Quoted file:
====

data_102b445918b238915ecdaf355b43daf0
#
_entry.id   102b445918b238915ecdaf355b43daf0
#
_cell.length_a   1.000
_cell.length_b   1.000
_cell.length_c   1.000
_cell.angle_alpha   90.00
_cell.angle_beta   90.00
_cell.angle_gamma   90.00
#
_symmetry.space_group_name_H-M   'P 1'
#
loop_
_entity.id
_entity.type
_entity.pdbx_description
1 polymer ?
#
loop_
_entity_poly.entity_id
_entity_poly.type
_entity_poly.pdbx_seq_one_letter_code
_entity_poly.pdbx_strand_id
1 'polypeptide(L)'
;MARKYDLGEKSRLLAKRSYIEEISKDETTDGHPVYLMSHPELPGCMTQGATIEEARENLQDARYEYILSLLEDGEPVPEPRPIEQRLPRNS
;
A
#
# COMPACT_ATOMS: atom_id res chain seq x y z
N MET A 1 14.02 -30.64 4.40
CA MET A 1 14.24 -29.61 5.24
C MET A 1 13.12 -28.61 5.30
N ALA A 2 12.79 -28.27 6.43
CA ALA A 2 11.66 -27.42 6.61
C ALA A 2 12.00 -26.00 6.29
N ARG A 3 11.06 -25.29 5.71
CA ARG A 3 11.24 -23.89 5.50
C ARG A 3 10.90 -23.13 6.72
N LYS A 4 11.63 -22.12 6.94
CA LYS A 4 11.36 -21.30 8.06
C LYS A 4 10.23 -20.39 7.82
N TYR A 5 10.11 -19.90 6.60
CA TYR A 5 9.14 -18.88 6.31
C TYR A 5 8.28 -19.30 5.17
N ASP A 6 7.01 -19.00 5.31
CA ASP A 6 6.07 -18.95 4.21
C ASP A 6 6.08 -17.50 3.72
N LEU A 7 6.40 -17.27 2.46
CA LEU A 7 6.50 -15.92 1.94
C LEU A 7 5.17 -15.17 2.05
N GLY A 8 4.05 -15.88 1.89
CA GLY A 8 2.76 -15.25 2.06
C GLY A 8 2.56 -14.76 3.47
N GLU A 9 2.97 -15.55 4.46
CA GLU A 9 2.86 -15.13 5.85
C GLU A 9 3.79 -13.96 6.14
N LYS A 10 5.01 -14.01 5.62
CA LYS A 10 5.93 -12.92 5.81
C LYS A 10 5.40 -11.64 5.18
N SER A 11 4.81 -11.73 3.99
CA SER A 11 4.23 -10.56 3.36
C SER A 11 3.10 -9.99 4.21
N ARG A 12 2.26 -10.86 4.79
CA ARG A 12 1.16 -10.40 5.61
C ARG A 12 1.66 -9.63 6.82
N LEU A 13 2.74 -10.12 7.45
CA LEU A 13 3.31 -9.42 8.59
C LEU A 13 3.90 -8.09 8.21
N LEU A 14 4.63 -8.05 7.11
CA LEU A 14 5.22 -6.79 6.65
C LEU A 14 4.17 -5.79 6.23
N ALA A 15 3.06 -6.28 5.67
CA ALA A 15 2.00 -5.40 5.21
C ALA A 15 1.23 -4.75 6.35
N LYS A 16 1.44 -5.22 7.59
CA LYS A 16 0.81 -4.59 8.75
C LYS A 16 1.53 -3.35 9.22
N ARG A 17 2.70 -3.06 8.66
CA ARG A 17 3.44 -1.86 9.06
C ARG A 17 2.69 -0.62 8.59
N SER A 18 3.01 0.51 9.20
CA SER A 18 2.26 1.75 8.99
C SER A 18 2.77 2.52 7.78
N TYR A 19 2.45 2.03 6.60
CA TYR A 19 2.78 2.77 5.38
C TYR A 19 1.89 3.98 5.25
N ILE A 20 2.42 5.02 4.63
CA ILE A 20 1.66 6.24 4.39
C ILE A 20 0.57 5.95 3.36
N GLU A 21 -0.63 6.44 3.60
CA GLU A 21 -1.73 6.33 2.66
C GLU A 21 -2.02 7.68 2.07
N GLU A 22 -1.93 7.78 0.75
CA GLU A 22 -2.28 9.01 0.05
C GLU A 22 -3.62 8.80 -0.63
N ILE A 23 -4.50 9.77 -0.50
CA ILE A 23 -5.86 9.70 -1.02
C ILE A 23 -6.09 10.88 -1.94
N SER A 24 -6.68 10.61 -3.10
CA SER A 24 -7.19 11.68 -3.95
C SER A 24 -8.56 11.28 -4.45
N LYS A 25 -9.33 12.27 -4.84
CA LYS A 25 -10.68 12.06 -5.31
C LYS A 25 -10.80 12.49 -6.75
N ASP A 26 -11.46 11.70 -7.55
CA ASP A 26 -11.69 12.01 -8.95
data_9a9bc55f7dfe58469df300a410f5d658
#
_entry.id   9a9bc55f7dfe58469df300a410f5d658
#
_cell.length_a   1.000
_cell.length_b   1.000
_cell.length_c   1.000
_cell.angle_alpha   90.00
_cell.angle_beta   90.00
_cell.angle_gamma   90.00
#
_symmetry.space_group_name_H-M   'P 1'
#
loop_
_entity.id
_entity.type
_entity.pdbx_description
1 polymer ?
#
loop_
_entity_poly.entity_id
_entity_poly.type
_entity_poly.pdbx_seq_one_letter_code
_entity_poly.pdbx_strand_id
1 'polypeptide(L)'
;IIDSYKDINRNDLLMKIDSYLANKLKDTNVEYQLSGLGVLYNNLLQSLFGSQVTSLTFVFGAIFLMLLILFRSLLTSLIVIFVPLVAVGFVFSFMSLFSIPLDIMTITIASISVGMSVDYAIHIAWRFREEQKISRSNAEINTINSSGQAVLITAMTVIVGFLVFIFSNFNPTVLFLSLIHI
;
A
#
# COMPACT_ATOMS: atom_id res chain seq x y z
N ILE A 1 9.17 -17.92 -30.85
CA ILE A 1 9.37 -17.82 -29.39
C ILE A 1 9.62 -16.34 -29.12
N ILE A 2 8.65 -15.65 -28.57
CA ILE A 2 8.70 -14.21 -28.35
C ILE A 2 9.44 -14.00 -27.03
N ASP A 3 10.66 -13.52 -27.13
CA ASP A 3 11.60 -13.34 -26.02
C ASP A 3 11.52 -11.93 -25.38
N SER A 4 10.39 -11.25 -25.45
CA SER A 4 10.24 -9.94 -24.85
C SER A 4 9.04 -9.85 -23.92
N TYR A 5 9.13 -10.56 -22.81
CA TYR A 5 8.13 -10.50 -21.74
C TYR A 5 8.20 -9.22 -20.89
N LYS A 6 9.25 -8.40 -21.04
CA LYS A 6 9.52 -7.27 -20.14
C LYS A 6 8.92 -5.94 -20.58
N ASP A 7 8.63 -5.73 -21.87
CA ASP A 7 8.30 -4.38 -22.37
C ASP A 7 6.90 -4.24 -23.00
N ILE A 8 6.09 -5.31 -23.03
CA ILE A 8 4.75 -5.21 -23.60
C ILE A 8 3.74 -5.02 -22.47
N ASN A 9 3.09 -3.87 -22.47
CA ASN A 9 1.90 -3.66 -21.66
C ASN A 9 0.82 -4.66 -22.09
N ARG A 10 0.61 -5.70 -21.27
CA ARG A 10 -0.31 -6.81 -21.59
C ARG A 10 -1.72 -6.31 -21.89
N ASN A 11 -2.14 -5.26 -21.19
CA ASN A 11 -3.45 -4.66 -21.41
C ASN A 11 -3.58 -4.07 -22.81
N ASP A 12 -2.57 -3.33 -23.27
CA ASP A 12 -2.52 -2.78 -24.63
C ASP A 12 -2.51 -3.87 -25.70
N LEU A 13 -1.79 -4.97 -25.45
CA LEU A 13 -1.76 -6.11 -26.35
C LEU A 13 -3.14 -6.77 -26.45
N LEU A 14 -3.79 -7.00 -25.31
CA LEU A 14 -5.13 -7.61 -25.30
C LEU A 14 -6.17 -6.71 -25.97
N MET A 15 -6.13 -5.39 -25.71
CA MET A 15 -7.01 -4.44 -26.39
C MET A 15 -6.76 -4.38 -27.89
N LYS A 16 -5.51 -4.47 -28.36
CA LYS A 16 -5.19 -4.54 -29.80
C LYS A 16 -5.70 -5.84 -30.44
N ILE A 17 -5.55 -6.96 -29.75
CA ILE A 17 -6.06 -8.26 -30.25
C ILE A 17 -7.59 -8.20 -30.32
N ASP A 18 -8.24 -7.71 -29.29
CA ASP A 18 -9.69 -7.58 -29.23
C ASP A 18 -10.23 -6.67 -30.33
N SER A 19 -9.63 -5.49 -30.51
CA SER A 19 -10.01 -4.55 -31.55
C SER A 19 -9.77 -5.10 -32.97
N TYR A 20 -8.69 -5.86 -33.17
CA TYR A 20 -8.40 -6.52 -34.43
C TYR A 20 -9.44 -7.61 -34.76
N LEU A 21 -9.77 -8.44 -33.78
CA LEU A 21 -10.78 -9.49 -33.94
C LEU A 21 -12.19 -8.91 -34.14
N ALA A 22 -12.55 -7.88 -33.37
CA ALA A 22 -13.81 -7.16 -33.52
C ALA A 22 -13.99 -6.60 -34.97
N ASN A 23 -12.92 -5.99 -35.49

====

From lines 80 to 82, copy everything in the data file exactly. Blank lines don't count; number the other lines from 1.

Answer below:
CA ARG A 17 3.44 -1.86 9.06
C ARG A 17 2.69 -0.62 8.59
N SER A 18 3.01 0.51 9.20